It's a glimmer of good economic news in a dismal economy. In Friday's New York Times, columnist Paul Krugman notes that "manufacturing is one of the bright spots of a generally disappointing recovery, and there are signs -- preliminary, but hopeful, nonetheless -- that a sustained comeback may be under way."
Krugman rightly points out that the emerging recovery in U.S. manufacturing wouldn't have taken root if the Obama administration had caved to conservative ideologues. But the truth is that this country has barely begun to do the urgently needed work of rewiring the economy to support manufacturing and the jobs that it brings. Just as important, it needs to nurture those jobs in the metropolitan areas where the majority of workers already live, in places they can commute to without spending $50 on a tank of gas.
A recent study co-authored by the Pratt Center and the Brookings Institution identified urban manufacturers as critical to our nation's economic recovery but often overlooked in the policy debate. Urban manufacturers tend to be small companies that produce very high value, design-oriented products. Their size and their location in cities keeps them directly in touch with their customers so they can identify and respond to the latest trends and demands in the market. Their urban location also allows them to draw on a highly skilled and versatile workforce.
We are seeing a resurgence in a range of sectors, from food to fashion to furniture, where innovation in design creates products that can capture the consumers' attention. There is also growing opportunity around green manufacturing where both business and retail consumers prefer locally made products that don't have to be trucked into cities, which use recycled materials and renewable energy (there is more than 80 million square feet of industrial roof space available in New York City for solar), and whose workers can take mass transit to their jobs.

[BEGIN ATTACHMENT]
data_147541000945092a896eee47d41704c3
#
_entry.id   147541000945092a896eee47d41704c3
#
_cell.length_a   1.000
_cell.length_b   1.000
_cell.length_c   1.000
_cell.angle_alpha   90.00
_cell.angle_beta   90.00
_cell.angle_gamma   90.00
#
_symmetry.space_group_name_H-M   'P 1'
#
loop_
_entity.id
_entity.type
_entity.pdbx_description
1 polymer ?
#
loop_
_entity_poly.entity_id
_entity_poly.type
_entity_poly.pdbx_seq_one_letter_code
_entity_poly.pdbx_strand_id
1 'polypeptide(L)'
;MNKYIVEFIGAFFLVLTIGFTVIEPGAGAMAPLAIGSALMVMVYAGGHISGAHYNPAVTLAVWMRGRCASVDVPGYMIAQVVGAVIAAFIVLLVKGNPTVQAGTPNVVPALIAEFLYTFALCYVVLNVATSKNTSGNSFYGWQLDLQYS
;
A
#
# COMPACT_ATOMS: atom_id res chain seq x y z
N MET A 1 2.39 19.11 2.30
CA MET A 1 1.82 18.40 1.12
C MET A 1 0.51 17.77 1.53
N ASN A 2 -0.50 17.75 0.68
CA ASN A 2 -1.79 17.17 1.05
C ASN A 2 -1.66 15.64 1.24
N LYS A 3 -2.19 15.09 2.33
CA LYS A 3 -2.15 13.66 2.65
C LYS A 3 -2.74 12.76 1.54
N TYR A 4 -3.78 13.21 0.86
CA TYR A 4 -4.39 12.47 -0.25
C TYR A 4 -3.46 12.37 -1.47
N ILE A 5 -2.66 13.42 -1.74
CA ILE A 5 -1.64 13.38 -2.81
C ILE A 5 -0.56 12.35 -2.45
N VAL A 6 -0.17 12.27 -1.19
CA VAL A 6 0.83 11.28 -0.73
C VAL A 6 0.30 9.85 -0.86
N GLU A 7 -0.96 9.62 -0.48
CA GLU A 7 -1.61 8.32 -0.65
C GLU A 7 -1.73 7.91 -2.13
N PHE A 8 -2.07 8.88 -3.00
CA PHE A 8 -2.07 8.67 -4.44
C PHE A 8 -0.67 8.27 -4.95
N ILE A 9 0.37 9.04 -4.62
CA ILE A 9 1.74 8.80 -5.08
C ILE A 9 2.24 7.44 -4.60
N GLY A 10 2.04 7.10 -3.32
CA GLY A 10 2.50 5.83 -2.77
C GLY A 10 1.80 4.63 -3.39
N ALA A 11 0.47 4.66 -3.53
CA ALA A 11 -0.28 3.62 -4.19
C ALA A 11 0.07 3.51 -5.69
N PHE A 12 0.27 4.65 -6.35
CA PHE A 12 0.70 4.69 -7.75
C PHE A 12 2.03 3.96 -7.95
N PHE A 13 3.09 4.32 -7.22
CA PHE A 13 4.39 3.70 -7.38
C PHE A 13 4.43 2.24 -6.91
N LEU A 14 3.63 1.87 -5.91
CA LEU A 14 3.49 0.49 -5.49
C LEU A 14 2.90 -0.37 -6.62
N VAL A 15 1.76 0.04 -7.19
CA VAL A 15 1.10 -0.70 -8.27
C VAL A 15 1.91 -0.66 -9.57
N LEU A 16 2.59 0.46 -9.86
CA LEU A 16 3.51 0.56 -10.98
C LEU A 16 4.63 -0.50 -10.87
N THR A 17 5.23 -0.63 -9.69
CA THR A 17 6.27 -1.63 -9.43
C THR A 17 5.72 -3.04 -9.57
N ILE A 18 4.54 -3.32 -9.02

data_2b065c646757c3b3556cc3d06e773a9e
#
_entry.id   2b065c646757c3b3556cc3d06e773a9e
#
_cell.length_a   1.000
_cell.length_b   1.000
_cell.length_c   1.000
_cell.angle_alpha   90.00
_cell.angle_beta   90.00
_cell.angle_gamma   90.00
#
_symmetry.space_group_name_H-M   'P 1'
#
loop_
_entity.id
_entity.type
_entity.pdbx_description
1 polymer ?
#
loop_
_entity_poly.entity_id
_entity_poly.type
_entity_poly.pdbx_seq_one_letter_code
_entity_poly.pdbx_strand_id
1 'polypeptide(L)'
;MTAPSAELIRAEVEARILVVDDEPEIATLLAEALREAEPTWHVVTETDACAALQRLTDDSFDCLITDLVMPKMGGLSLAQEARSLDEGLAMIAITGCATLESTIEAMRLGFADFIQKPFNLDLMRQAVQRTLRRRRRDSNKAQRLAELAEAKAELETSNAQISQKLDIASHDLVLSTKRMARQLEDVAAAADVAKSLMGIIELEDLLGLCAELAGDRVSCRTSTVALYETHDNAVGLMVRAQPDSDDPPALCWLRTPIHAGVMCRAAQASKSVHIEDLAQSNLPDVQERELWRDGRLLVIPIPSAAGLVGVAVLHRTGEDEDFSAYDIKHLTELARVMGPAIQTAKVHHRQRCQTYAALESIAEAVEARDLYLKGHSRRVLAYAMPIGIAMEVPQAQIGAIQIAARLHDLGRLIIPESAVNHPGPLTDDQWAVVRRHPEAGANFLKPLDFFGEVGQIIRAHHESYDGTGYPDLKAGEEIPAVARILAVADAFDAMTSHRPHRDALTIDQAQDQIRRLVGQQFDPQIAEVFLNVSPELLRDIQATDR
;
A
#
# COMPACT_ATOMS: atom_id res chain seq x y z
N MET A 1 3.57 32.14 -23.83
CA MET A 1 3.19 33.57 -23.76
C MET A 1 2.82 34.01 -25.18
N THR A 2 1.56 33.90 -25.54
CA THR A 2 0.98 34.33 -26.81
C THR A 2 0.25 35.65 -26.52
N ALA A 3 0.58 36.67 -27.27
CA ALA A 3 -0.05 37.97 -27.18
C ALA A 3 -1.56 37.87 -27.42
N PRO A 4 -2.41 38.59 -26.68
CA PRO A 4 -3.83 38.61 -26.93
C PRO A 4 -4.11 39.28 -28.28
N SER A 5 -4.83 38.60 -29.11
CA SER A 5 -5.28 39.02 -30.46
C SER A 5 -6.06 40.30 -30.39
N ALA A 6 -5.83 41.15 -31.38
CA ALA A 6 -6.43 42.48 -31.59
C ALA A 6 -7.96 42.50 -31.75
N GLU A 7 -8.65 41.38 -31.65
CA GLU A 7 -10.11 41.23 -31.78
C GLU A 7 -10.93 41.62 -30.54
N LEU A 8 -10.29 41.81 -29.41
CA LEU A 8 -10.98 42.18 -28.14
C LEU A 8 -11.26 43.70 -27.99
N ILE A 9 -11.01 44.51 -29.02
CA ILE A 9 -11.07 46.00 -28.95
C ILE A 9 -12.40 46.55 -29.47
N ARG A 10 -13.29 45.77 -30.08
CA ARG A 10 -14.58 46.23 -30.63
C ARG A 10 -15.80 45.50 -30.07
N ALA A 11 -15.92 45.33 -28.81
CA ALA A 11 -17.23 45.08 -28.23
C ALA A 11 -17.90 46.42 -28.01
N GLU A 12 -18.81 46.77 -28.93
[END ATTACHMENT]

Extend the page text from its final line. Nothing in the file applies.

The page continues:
To capitalize on the opportunities presented by urban manufacturing, the federal government needs to restructure its financing programs to facilitate the modernization of older industrial buildings which were built for the larger companies that are now disappearing and adapt them to use by smaller companies that rent their space. Similarly, highways, rail and port facilities that led to the growth of cities as centers of production need reinvestment.
City governments need to use zoning and other land use tools to preserve space for manufacturing. These tools include nonprofit organizations such as the Brooklyn Navy Yard to upgrade and manage buildings, and provide the green infrastructure of energy, recycling, technology and marketing assistance that small companies depend on to grow.
Krugman is completely correct in pointing out the anti-business impacts of much of the right-wing agenda. The attack on health care reform and other safety net provisions could shift costs onto U.S. businesses and undermine their competitiveness against companies in countries where the government provides health care. Similarly, trade policy needs to reinforce economic development goals by preventing the importation of products made in countries with weak environmental, safety and labor standards. Fair trade policies are essential to effective domestic economic policies.
I have met with well over 1,000 business owners during my career in economic development and I can count on one hand the number of times a manufacturer has said that cutting taxes would lead to business and job growth.
Business and job growth come from having a skilled workforce, a modern infrastructure to transport goods, a commitment to ongoing improvement such as through energy efficiency and waste reduction, and a stable supply of appropriate space. Critical to all these factors are public partners that work with businesses to create a competitive business environment.
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